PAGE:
To encourage real innovation, organisations need to build an environment that enables work teams to balance integration with differentiation. It is only when this occurs that the benefits of diversity can be reaped and innovation can occur.

Harnessing diversity

Our research team analysed data from 11 organisations in a variety of industries, including oil and gas, chemical and pharmaceuticals, banking, electronics, engineering, and construction. Through comprehensive interviews with workers, leaders, and human resources professionals, as well as observations and analysis of company documents, we found three types of climates for diversity – policy focused, awareness focused, and engagement focused.

Policy-focused climates are characterised by a concern for diversity primarily from a policy perspective. Policies and norms require all employees to assimilate to the dominant organisational culture. For example, the codes of conduct contain written non-negotiable principles, including standardised diversity practices. The main emphasis is on conformity. As a result, minorities are expected to decrease the significance of their culture of origin in an attempt to conform to corporate norms.

Awareness-focused climates chiefly use diversity for access and legitimacy in new markets, but diversity is not reflected in core work processes. A strong belief in cooperation and harmonious interactions exists as means to facilitate cross-cultural interaction.

Importantly, neither policy-focused nor awareness-focused climates result in a healthy dynamic of open debate within work teams. There is little exchange of perspectives, information, and know-how, and members rarely share their views and priorities plainly and explicitly. As a result the teams in these organisations are less effective.  

Shift the focus to engagement

It is only in the third type of diversity climate that diverse teams flourish. Engagement-focused climates use diversity to inform and enhance work processes based on an assumption that cultural differences give rise to different insights. A limited set of core values considered central to the organisation are emphasised, but otherwise, differences are allowed to flourish.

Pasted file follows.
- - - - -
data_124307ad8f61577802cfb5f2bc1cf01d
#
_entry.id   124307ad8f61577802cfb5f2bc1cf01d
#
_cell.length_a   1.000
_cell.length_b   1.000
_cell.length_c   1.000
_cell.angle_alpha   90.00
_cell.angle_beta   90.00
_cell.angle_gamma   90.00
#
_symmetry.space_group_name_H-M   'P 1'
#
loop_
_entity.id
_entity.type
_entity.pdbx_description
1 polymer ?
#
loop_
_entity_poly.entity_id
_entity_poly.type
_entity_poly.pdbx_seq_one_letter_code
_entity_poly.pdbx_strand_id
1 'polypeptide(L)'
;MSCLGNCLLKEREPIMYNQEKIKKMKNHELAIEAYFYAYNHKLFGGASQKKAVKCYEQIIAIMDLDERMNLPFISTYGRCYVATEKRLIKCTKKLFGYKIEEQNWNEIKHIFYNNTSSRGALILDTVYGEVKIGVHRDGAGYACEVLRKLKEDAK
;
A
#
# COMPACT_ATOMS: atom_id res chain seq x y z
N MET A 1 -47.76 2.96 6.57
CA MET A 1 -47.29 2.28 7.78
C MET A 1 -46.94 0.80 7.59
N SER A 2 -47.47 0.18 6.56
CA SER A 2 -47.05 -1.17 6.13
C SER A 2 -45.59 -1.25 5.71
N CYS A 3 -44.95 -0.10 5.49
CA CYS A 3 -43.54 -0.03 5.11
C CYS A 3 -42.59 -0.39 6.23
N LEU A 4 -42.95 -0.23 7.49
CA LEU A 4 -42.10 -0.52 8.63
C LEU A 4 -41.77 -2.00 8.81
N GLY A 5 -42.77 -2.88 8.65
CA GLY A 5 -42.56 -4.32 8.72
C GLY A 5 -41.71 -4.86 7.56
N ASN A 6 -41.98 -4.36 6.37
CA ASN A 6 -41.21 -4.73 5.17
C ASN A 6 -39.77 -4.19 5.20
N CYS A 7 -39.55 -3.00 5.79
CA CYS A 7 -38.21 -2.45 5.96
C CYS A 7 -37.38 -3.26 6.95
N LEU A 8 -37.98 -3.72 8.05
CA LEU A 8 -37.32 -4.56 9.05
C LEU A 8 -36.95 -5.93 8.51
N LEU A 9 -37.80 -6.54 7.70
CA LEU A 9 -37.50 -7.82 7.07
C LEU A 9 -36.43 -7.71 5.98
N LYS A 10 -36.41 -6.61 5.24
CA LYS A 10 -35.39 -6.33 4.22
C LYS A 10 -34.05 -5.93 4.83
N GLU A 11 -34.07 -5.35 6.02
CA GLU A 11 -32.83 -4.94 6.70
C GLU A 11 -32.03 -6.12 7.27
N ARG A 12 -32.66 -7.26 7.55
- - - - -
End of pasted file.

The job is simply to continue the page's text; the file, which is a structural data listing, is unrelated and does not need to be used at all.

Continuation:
These organisations encourage the voicing of country-specific values and openly address cultural peculiarities and uniqueness. Discussions incorporate mutual respect and a willingness to rethink, revisit and learn from each other. As a result, members demonstrate interest in maintaining their culture of origin but also in learning about other cultures. 

Importantly, the knowledge exchange is conducive to innovation, enabling the teams to reap the benefits of their diversity as well as develop healthy relationships and stay on track with shared goals and effort. 

This translates into the ability of teams to accomplish their objectives, whether those pertain to staying on budget, meeting clients’ needs, reaching contractual targets, or developing new services.

This research indicates that not all integration strategies are created equal in the workplace. Only those that encourage engagement, allowing for integration to be balanced with differentiation, are likely to achieve the objectives of 21st century organisations.

 

• Cristina Gibson is a professor at the UWA Business School, with a focus on increasing wellbeing and effectiveness across cultures.